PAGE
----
Policy is Beautiful

The university’s Conflict-of-Interest policy is a beautiful piece of work. It puts the crime in the intention of trying to get away with it. If an issue comes up and you didn’t disclose that that issue could have been a problem and you ought to have known that it would have, nothing else matters.

But it also shows the intent around the Provost in his co-workers. The language is very clear. If a COI is *suspected* it should be reported. The provost should have sat down with his advisor and said, “This student has a legitimate complaint against their program and I kind of gave them the smoking gun. But I don’t want to hear it, so can I manipulate the system to remove their academic freedom so I never have to hear their complaint on the record?”

Being a tail-end Gen-Xer like me, permanent jobs that last until retirement haven’t ever been my reality. It worked for my wife who was and always will be a librarian but I did a heck of a lot of things with my teaching degree.

I started as a junior high school teacher. And the one thing you never want to teach a junior high student is the only time they have to confess is when you’ve got them dead to rights. Sometimes the teachers have no idea what the kids were really doing behind the gym. And sometimes a teacher happened to be behind the gym and watched them do it.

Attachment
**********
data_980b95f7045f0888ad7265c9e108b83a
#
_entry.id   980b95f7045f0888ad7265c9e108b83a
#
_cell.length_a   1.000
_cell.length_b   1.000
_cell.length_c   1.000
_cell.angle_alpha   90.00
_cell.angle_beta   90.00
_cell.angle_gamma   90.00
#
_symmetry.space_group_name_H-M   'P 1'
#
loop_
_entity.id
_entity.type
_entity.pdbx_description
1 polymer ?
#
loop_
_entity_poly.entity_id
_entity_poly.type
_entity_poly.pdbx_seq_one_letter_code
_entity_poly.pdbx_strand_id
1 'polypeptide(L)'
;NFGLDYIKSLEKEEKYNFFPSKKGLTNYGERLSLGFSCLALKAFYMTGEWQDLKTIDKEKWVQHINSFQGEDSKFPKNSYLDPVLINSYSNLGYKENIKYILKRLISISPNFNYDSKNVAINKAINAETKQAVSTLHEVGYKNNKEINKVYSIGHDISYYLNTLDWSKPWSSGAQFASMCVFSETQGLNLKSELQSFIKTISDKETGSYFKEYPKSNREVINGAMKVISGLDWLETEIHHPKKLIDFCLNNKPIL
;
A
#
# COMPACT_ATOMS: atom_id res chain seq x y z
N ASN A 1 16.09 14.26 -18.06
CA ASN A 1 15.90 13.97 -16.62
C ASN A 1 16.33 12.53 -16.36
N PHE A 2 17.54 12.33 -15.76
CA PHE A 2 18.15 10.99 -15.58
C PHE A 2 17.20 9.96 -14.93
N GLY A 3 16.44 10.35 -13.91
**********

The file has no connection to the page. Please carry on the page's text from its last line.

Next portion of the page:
A child that needs absolute proof of their wrongdoing before confessing learns they don’t have to be honest until a judge would have convicted them in a criminal case. But policy isn’t set to criminal law.

It’s set to civil expectations. Civil law only needs to prove that it was more likely to have happened than it didn’t. Every single person’s actions are judged against what a reasonable person who heard both sides of the story objectively would have done. This is even the standard in the COI Policy.

The Provost spent five hours with my email with my initial complaint in his inbox, from a Friday afternoon to a Monday morning. There was zero chance he had registered his COI and even if he had, there was zero chance from that zero chance they’d have said, “Do you know what’s fine? Sum up the student’s complaint to an issue they’ve never mentioned and then make sure your decision is never appealed.”

Legal counsel seems as though they were happy to help him along with his (incredibly foolish) plan, but a COI advisor would have gone down to the shop to buy a newspaper just so they could roll it up and thwack the provost across the nose.

Not that they would have ever done that to a dog.

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